the Hungarian national uprising in 1956, relations continued
Embassies were opened in 1966, and bilateral relations
slowly but steadily improved after ambassadors were
exchanged. In 1972, a consular convention was concluded to
provide consular protection to U.S. citizens in Hungary. In
1973, a bilateral agreement was reached under which Hungary
settled the nationalization claims of American citizens. In
1976, Hungary paid its debt arrearages to the U.S.
Government in full, including those dating back to the post-
World War I era. In 1977, an agreement on exchanges and
cooperation in culture, education, science, and technology
In January 1978, the United States returned to the people of
Hungary the historic Crown of Saint Stephen and other
Hungarian coronation regalia that had been safeguarded by
the United States since the end of World War II.
Symbolically and actually, this event marked the beginning
of excellent relations between the two countries. A 1978
bilateral trade agreement included extension of most-favored-
nation status. Cultural and scientific exchanges were
expanded. Major U.S. official cultural exhibits have been
well received. In 1989, the United States and Hungary
renewed a civil air agreement providing for direct service
between New York and Budapest.
As Hungary began to pull away from the links forged by
Soviet communism, the United States offered assistance and
expertise to help establish a constitution, a democratic
political system, and a plan for a free market economy.
Between 1989 and 1993, the Support for East European
Democracy (SEED) Act provided more than $136 million for
economic restructuring and private-sector development. The
Hungarian-American Enterprise Fund, capitalized at $65
million, offers loans, equity capital, and technical
assistance to promote private-sector development of
Hungarian-American joint ventures.
In 1991, the U.S. and Hungary initiated a security
assistance relationship that is now active in both the
International Military Education and Training Program
($700,000) and the $13-million Foreign Military Sales
Additional U.S. assistance includes a $10 million energy-
sector grant and other technical assistance. Grants to the
Inter-national Executive Service Corps, MBA Enterprise Corps
(composed of recent recipients of Master of Business
Administration degrees), and the Center for International
Private Enterprise help these non-governmental organizations
provide expertise directly to private enterprises.
The U.S. Environmental Protection Agency and the
Environmental Law Institute assist the Ministry of
Environment and the Hungarian Parliament in drafting the
country's first environmental legislation. Other issues
receiving attention include health care, employment,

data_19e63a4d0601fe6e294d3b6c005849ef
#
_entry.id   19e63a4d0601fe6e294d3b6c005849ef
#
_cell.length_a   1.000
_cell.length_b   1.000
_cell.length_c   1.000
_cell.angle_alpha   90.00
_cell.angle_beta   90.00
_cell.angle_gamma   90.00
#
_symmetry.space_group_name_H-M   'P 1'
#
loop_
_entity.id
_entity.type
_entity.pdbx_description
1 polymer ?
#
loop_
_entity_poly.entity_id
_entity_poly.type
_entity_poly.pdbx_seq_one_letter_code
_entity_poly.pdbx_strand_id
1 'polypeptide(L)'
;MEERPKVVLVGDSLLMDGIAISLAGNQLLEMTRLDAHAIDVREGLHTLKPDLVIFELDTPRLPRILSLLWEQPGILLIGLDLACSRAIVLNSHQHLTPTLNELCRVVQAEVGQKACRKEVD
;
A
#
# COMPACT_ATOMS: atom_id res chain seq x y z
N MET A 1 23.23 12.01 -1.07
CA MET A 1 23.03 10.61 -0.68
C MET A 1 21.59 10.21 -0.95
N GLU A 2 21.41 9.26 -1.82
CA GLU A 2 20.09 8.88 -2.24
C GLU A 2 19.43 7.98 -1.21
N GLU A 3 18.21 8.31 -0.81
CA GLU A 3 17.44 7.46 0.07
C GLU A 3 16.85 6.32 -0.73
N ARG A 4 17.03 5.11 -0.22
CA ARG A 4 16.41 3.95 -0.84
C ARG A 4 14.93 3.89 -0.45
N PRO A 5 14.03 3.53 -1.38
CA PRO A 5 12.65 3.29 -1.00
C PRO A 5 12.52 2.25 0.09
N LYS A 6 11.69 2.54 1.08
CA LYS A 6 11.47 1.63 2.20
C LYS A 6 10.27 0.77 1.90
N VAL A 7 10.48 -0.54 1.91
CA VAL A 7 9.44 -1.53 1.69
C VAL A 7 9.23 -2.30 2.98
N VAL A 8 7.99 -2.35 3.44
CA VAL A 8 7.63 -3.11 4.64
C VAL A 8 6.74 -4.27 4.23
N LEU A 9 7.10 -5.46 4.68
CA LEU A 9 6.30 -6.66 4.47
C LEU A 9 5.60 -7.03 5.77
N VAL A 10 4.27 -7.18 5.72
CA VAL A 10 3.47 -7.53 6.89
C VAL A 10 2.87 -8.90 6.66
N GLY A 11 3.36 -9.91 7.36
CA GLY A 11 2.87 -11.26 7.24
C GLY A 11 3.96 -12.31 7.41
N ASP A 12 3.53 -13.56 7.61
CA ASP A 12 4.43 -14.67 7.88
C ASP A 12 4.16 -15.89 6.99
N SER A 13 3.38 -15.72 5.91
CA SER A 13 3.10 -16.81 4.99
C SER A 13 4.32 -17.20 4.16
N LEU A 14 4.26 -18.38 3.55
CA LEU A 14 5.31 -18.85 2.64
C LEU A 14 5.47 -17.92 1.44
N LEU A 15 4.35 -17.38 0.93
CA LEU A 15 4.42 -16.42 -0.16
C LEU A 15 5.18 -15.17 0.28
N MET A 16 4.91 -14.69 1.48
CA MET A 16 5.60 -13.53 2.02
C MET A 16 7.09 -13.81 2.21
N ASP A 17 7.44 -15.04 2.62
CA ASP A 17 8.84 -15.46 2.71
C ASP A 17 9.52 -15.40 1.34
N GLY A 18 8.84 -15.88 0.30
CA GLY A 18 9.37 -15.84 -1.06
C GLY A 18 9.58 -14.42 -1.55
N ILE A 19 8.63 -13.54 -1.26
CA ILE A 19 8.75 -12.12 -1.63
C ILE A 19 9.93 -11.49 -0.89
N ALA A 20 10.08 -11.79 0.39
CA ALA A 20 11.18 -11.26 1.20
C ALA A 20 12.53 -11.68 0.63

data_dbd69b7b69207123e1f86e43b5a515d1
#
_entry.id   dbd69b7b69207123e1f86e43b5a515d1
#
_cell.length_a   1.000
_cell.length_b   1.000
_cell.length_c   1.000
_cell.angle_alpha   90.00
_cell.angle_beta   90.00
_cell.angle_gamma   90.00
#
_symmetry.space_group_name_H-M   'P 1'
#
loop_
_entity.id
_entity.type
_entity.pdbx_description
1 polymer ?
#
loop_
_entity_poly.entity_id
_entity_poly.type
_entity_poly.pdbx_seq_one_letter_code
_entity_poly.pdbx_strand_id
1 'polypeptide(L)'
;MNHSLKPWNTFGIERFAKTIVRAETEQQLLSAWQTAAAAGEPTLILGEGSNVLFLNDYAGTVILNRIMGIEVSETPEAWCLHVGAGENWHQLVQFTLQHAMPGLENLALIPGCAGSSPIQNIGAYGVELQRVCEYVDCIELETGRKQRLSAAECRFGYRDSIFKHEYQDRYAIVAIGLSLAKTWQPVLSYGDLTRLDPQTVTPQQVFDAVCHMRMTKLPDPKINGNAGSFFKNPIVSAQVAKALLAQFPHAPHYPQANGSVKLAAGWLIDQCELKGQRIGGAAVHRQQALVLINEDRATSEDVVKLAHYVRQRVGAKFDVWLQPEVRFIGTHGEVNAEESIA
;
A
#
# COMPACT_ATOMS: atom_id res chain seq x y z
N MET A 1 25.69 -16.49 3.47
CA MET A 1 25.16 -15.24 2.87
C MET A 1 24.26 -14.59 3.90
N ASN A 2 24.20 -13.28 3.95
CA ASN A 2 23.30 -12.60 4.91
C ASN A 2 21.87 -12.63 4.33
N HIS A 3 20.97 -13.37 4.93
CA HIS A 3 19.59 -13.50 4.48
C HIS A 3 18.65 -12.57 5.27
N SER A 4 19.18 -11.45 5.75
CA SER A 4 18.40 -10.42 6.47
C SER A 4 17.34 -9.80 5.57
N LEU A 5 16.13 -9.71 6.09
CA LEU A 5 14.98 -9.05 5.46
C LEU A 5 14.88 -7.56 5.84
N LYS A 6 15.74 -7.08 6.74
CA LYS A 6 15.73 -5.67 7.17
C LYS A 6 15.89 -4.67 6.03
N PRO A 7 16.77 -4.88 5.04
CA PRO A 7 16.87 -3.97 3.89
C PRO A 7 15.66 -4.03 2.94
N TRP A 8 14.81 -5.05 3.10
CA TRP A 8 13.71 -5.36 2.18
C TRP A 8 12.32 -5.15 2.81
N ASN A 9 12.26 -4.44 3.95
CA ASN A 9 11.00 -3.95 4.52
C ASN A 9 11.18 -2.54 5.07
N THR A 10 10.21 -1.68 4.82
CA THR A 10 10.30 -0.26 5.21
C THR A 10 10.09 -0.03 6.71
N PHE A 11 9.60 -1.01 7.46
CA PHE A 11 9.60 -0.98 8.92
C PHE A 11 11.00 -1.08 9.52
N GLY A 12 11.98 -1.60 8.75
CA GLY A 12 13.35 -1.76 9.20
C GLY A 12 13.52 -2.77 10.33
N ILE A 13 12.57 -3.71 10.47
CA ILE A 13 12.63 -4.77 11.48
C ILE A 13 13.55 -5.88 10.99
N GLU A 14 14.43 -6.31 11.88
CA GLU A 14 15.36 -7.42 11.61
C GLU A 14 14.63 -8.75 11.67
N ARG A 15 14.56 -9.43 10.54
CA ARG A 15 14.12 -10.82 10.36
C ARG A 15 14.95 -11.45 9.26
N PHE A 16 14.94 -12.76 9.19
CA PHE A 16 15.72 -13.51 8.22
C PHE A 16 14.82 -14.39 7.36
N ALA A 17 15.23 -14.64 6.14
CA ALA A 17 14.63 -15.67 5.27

housing, education, and small business development. About
140 Peace Corps volunteers throughout Hungary work to
improve English-language training and environmental
Principal U.S. Embassy Officials
Ambassador--Donald M. Blinken
Deputy Chief of Mission-- James I. Gadsden
Press/Cultural Affairs Officer--Donna Culpepper
Political Officer--William Siefkin
Economic Officer--Charles English
Commercial Officer--Patrick Hughes
Science Attache--Lawrence Cohen
Administrative Officer--Martha L. Campbell
Consul--Arnold Haskin Campbell
Defense Attache--Col. John Concannon, USA
USAID Director--David Cowles
The U.S. embassy in Hungary is located at Szabadsag Ter 12,
Budapest (tel. 112-6450).
Customs: No visa is required for visits up to 90 days.
Visitors are encouraged to register at the U.S. Embassy.
There is no limit on the amount of hard currency that may be
brought into Hungary. However, travelers are required to
declare upon entry any foreign funds in their possession to
facilitate re-export of the funds upon departure.
Immunization requirements are generally those of Western
Climate and clothing: Budapest's climate is temperate, with
seasons of almost equal length.
Health: Services and medications are widely available and
generally adequate, although of a different standard from
that in the United States. Tapwater is potable. Raw fruits
and vegetables are safe to eat. Avoid unpasteurized milk.
Telecommunications: Telephone and telegraph services are
readily available at standard international rates. Hungary
is 6 hours ahead of Eastern Standard Time.
Tourist attractions: Budapest is the country's leading
tourist attraction, especially for its museums, historic
houses and buildings of the "Var" (Royal Castle) area
overlooking the Danube River. Roman ruins are located at
Aquincum in suburban Budapest and other parts of
Transdanubia (Pannonia). The remains of the Renaissance
palace of the Hungarian kings at Visegrad on the Danube bend
are of great historic and cultural interest. Many Europeans
visit Lake Balaton, Central Europe's largest lake, for
fishing, swimming and sunbathing. Thermal baths are located
throughout the country. The Hungarian Puszta or "Great
Plain" in the east is interesting for its wildlife.
National holidays: Businesses and the U.S. Embassy may be
closed on the following Hungarian holidays:
New Year's Day--January 1
Commemoration of 1848-49 Revolution--March 15
Easter Monday--date varies
Labor Day--May 1
National Day (St. Stephen's Day)--August 20
Commemoration of 1956 Revolution--October 23
Christmas Day--December 25
Boxing Day--December 26
Published by the U.S. Department of State
Bureau of Public Affairs -- Office of Public Communication -
- Washington, DC
December 1994 -- Editor: Chris Macdonald -- Managing
Editor: Peter A. Knecht
Department of State Publication 7915
Background Notes series -- This material is in the public
domain and may be reprinted without permission; citation of
this source is appreciated.
For sale by the Superintendent of Documents, U.S. Government
Printing Office, Washington, DC 20402.